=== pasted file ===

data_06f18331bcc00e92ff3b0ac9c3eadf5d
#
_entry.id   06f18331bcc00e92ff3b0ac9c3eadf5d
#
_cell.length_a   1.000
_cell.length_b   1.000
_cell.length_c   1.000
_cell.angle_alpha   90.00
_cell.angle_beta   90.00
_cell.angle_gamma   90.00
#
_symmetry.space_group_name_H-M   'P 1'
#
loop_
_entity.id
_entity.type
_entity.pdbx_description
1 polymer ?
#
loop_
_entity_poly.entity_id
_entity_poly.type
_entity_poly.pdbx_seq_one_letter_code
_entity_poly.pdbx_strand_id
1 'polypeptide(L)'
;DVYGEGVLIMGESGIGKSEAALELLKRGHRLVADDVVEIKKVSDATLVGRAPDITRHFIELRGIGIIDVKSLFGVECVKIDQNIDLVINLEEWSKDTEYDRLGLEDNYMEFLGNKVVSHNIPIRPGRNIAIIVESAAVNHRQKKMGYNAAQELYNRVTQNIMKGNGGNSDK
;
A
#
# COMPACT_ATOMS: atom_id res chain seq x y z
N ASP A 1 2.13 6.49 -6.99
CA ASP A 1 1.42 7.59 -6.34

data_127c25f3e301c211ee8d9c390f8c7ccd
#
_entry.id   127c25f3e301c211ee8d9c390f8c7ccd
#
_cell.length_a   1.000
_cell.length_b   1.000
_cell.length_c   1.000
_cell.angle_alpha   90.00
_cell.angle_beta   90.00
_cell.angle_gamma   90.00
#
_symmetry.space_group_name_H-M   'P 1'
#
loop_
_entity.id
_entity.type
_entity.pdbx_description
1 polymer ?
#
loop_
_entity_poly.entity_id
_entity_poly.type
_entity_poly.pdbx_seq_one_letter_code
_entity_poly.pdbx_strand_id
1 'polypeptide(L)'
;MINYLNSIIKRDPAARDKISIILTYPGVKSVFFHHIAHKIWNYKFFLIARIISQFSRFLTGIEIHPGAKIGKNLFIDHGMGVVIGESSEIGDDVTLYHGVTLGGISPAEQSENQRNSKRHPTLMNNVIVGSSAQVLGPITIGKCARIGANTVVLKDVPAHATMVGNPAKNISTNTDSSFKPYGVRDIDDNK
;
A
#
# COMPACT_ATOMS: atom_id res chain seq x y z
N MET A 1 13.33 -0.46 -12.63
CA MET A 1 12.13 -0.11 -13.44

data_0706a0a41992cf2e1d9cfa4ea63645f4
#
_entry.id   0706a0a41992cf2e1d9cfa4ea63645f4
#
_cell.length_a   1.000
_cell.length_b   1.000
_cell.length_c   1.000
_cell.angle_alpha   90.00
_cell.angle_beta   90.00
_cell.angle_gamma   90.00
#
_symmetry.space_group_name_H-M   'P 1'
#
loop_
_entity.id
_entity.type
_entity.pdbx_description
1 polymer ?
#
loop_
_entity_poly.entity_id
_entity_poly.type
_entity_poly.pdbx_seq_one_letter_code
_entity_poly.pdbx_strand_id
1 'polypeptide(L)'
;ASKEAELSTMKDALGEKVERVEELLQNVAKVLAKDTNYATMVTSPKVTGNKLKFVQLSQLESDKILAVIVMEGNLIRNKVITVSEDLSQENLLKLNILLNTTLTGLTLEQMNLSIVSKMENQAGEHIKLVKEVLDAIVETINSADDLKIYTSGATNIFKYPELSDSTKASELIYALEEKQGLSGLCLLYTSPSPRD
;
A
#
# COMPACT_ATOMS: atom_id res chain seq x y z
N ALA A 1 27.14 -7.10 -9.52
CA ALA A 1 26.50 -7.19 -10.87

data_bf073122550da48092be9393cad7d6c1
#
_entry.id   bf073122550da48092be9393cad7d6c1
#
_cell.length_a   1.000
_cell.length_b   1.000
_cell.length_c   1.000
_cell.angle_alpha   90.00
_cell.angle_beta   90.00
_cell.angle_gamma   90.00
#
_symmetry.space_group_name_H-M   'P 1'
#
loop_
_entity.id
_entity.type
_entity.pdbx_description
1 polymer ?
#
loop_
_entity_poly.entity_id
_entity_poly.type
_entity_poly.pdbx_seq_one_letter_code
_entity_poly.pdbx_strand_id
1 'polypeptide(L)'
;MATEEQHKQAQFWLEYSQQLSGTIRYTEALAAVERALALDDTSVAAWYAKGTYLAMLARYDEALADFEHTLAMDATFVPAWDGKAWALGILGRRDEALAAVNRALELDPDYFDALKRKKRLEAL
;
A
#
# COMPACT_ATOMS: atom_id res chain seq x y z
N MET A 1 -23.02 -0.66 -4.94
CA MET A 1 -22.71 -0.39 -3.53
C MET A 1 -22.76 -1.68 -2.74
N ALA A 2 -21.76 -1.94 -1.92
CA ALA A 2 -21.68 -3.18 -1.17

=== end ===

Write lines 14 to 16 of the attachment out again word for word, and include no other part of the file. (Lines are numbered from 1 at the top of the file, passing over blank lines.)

loop_
_entity.id
_entity.type